If these health reform challenges sound all too familiar, CHC can help with operations assessment, board education, strategy development and, if necessary, partnership options. Call us today at 972.943.6400.

Tags: Affordable Care Act, Healthcare Reform , Hospital Board Advisory, Hospital-Physician Alignment, Independence, Operational Assessment , Patient Protection , Physician Recruitment, Strategic Direction
ACA ruling mandates Community Health Needs Analysis. Isn’t it time you got started?

ACA ruling mandates Community Health Needs Analysis. Isn't it time you got started?


The Supreme Court has spoken. And though the justices may not have the last word on the Patient Protection and Affordable Care Act (politicians are still debating), their ruling means the ACA is now the law of the land and hospitals must take action to satisfy its requirements.


One of the new requirements states that not-for-profit, charitable hospitals must conduct a Community Health Needs Assessment (CHNA) once every three years and develop a plan to meet the health needs of the community.


Like many hospitals, you probably have questions about the Community Health Needs Assessment (CHNA) and Implementation Plan requirements. Perhaps you’re wondering if your facility has the staff or time to complete the assessment and implementation plan. Perhaps you aren’t sure when your specific assessment and implementation plan must be completed.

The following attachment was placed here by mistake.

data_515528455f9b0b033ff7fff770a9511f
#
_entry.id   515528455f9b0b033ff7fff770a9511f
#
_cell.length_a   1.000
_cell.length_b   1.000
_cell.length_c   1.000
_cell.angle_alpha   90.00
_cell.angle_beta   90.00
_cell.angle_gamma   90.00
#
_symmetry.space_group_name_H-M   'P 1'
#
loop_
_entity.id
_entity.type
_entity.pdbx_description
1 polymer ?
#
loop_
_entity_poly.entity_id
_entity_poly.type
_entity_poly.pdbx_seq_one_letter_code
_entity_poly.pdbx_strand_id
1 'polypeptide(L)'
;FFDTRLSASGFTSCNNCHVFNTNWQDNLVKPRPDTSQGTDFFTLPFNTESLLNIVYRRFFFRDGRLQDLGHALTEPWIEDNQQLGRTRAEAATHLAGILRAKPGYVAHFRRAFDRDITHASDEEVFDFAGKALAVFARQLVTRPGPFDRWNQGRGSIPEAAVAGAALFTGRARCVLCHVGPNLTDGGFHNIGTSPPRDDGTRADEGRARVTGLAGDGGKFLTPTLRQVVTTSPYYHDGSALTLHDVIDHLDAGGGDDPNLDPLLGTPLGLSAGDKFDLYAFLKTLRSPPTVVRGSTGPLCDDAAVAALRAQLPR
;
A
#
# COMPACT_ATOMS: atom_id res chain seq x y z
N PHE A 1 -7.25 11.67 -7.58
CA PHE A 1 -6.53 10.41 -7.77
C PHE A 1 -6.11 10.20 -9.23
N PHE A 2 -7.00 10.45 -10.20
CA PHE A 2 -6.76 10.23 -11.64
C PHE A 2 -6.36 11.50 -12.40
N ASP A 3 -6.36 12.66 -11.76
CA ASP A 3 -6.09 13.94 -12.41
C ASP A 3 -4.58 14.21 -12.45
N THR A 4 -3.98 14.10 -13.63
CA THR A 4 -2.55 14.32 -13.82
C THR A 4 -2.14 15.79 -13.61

This is where CHC Consulting can help.


At CHC Consulting, we take a flexible approach in working with our clients. We can complete the entire community needs assessment from start to finish or provide assistance in certain areas such as:

  • Data collection
  • Conducting one-on-one interviews, focus groups or surveys
  • Writing the report after your facility has completed the analysis

To learn more about the CHC Consulting Community Health Needs Assessment process and how we can help you meet the new regulations, contact David Domingue at ddomingue@communityhospitalcorp.com or visit the Community Health Needs Assessment page on our Website.

Tags: Affordable Care Act, Community Health Needs Assessment, Healthcare Reform , Hospital Board Advisory

CHC in the Spotlight